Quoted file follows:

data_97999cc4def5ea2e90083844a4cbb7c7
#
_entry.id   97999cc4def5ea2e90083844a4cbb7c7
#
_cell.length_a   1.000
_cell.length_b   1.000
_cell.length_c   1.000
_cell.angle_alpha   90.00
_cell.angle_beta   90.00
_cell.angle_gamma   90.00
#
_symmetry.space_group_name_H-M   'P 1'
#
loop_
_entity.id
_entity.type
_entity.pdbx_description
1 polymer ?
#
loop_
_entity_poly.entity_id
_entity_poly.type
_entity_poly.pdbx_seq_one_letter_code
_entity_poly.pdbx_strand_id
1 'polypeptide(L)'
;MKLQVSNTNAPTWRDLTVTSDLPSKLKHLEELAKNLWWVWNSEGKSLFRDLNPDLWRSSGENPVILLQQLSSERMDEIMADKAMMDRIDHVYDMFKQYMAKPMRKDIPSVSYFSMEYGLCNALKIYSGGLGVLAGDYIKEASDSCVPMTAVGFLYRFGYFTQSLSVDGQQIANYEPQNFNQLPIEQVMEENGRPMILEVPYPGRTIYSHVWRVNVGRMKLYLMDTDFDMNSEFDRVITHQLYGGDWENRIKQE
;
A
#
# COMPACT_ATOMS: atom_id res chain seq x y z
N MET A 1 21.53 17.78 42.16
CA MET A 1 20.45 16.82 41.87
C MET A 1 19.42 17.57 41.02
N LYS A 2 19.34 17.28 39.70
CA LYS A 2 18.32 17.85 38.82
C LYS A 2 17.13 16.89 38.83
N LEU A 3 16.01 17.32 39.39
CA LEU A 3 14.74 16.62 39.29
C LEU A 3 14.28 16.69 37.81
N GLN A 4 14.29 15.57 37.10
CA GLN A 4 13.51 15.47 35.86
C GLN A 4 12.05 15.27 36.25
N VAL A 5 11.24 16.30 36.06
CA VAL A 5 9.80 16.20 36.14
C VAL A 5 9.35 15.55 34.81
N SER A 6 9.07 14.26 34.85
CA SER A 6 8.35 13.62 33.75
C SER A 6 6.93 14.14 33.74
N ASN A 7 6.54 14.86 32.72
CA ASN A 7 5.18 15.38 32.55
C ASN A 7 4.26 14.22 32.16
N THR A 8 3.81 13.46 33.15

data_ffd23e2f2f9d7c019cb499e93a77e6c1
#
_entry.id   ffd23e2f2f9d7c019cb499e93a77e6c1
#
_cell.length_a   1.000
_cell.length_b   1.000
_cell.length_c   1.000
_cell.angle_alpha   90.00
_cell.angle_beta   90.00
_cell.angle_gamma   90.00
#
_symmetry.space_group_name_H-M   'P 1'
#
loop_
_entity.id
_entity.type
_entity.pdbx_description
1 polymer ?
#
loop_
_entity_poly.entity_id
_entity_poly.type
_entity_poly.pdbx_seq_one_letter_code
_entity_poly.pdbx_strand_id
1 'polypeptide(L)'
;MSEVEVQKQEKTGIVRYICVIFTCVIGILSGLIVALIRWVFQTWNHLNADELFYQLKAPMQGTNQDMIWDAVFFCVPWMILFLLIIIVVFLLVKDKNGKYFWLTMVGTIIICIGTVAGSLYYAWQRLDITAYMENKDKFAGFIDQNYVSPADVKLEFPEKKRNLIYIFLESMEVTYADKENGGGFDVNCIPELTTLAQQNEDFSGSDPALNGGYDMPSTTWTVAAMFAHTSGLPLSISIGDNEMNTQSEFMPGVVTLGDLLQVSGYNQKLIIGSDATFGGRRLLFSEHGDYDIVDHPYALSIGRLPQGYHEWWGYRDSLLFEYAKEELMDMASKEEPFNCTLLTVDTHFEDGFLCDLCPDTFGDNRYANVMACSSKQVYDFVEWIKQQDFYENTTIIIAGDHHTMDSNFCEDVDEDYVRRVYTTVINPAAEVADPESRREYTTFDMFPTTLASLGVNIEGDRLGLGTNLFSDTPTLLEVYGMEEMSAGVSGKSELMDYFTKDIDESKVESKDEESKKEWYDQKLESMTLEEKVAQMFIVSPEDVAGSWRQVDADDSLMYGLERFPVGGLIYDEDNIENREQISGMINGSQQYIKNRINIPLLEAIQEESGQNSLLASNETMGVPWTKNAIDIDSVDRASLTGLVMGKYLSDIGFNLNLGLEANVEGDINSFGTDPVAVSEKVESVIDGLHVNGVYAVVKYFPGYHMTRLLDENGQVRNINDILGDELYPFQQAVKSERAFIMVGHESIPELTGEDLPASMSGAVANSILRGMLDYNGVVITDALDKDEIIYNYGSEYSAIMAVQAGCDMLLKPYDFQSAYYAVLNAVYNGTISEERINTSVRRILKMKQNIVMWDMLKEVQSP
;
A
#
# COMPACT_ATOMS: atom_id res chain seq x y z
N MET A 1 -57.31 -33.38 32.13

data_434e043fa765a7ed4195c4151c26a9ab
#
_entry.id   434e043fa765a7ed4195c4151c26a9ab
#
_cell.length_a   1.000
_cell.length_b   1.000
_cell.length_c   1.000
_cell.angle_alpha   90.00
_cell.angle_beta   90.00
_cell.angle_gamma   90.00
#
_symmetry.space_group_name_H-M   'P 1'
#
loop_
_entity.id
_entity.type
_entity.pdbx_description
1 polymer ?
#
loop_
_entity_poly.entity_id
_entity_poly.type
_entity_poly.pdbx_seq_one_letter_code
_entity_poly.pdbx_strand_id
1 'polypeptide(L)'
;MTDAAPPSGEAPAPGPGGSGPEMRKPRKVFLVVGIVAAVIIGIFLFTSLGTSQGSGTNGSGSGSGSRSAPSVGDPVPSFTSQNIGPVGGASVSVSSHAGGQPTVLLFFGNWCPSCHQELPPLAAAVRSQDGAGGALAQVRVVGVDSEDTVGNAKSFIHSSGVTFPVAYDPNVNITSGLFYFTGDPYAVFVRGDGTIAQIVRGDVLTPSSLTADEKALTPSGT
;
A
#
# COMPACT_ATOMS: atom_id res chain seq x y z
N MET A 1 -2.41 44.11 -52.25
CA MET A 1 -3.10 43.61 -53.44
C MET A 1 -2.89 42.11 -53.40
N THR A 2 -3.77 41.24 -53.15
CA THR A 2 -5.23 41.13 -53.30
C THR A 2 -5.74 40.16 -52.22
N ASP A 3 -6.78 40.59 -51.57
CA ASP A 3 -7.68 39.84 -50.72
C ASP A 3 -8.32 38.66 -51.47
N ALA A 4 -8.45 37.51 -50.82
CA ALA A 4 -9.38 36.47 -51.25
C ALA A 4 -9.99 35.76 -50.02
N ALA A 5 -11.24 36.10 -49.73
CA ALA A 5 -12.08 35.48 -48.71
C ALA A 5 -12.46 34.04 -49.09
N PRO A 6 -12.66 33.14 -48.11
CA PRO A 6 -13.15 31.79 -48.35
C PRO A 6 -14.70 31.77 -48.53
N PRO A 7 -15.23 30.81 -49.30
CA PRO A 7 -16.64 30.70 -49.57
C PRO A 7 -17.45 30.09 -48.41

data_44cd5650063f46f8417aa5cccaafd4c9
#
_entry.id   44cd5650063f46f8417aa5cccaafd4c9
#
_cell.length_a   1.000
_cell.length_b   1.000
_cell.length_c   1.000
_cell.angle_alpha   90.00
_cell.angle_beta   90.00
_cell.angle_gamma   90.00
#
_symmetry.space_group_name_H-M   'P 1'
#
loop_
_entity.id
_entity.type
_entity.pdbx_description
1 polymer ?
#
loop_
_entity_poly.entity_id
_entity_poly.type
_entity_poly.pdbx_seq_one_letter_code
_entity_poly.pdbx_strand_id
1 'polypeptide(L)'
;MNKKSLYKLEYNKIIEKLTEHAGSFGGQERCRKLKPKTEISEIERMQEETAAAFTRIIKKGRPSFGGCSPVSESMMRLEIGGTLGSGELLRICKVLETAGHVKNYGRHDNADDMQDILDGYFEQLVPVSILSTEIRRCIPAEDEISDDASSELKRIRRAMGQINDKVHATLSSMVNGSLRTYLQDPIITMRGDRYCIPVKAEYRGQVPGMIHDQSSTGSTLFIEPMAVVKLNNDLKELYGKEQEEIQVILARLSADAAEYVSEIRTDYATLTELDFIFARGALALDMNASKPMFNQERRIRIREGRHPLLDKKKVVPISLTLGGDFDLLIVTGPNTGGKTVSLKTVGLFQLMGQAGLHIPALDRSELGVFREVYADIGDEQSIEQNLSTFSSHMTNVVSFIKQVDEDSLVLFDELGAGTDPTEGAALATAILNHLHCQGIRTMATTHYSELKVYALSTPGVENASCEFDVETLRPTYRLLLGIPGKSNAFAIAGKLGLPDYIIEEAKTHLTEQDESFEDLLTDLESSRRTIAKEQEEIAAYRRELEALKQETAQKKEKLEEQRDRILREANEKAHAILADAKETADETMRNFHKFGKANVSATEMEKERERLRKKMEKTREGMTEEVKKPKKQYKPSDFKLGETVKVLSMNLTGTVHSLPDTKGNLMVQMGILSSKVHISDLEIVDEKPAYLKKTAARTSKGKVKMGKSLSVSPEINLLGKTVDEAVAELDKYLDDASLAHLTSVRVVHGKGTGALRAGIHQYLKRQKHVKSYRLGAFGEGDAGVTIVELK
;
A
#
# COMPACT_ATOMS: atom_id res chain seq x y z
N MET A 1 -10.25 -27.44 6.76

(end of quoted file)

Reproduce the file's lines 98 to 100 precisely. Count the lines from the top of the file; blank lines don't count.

_entity.id
_entity.type
_entity.pdbx_description